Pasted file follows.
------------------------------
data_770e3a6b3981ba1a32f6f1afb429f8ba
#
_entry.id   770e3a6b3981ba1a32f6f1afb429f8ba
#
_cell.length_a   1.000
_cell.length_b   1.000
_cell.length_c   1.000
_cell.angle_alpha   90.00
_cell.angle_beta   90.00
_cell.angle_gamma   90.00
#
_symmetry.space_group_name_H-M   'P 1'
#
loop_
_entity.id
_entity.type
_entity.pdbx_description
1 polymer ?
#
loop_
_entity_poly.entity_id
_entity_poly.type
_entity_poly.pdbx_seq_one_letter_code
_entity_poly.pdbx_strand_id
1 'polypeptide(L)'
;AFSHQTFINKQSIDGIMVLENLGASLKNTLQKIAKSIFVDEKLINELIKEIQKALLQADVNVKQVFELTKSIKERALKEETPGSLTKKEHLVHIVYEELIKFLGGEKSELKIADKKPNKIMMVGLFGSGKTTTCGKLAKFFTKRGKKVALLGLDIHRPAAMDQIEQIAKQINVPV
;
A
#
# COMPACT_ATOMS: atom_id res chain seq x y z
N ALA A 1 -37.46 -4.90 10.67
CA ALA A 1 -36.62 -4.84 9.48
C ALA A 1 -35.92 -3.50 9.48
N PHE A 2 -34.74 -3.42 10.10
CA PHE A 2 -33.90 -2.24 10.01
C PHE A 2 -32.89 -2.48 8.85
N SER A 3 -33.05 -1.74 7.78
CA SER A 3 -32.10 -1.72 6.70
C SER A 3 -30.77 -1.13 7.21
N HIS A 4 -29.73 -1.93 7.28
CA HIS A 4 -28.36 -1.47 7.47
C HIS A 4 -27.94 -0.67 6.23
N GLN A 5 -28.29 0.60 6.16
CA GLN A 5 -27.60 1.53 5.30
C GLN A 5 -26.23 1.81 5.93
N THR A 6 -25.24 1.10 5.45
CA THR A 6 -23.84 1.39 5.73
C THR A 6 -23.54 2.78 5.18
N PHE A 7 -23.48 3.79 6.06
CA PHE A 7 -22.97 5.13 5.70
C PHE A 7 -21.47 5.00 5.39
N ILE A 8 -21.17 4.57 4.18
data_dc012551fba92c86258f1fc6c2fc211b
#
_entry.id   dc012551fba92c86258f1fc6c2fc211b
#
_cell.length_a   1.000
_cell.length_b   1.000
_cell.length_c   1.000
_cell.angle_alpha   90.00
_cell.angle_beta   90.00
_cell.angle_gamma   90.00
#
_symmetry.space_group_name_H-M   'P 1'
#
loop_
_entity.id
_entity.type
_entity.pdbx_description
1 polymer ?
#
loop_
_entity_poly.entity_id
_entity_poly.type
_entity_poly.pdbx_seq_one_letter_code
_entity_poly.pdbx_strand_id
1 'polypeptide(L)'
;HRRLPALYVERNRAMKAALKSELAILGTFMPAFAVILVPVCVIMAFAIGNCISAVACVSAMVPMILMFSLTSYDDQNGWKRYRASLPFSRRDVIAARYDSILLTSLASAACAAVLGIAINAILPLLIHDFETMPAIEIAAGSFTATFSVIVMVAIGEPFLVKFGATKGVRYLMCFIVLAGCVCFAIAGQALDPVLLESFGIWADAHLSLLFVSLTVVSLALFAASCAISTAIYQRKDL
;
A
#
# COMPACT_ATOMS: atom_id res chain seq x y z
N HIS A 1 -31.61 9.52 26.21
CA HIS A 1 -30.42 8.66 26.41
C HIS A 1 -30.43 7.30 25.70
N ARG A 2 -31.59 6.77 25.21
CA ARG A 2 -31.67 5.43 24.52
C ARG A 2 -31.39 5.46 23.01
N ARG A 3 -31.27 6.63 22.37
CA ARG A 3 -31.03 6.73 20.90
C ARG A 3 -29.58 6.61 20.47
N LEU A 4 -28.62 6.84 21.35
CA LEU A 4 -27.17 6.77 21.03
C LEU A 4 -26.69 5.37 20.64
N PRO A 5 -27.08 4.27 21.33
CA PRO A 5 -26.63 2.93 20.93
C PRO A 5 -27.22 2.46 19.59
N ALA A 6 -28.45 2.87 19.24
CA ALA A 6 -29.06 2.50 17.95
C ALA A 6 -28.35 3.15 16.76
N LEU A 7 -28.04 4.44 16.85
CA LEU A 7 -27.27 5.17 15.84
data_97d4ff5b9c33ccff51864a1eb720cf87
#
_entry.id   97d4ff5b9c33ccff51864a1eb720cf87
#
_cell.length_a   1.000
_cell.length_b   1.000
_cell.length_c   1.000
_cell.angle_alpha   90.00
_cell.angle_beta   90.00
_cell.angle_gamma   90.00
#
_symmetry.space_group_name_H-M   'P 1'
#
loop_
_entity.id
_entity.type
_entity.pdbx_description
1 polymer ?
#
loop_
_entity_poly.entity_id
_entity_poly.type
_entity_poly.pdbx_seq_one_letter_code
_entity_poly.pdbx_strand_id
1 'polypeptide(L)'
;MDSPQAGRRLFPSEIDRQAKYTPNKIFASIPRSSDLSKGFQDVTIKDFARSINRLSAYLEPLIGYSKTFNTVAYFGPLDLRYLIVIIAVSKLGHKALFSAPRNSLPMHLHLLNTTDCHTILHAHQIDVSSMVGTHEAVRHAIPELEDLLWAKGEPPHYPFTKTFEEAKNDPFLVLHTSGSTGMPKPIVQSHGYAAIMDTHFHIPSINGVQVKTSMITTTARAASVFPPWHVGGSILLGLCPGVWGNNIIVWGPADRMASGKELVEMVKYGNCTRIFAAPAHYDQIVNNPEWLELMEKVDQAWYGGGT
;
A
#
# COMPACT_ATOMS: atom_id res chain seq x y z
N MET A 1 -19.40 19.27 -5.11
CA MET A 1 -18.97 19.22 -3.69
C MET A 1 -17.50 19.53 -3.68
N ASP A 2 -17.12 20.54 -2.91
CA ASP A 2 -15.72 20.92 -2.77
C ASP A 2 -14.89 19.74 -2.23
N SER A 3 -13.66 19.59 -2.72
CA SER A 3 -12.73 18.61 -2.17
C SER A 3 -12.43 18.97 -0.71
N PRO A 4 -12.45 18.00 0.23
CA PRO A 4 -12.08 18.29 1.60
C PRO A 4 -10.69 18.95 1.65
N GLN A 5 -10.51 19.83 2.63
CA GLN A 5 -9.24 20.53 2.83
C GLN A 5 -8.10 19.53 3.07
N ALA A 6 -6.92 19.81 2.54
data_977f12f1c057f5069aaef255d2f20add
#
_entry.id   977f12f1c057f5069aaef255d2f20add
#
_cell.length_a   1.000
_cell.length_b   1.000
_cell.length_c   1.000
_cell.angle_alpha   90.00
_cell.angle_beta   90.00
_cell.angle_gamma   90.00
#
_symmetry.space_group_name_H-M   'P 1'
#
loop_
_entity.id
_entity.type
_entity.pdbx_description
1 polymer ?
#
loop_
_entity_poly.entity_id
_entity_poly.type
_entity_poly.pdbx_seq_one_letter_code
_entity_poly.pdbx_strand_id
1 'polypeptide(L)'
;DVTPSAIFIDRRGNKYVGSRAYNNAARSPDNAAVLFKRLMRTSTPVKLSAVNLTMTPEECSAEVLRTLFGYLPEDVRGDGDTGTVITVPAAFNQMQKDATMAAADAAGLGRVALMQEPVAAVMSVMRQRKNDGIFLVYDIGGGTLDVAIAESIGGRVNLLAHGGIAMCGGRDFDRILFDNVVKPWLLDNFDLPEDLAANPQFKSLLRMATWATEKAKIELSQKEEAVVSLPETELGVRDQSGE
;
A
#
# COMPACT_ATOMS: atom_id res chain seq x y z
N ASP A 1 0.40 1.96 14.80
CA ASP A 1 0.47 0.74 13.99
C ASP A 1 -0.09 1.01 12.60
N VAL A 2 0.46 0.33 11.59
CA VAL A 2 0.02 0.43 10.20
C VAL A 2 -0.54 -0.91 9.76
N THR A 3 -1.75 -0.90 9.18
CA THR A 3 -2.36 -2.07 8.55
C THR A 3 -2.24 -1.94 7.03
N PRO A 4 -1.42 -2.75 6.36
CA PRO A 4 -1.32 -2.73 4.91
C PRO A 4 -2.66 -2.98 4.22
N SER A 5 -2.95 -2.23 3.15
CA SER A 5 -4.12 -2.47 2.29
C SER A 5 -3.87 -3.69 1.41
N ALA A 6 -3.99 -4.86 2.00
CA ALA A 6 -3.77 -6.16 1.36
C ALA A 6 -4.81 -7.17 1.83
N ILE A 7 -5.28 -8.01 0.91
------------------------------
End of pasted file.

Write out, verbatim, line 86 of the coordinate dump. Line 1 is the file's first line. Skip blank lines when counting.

N ARG A 2 -31.59 6.77 25.21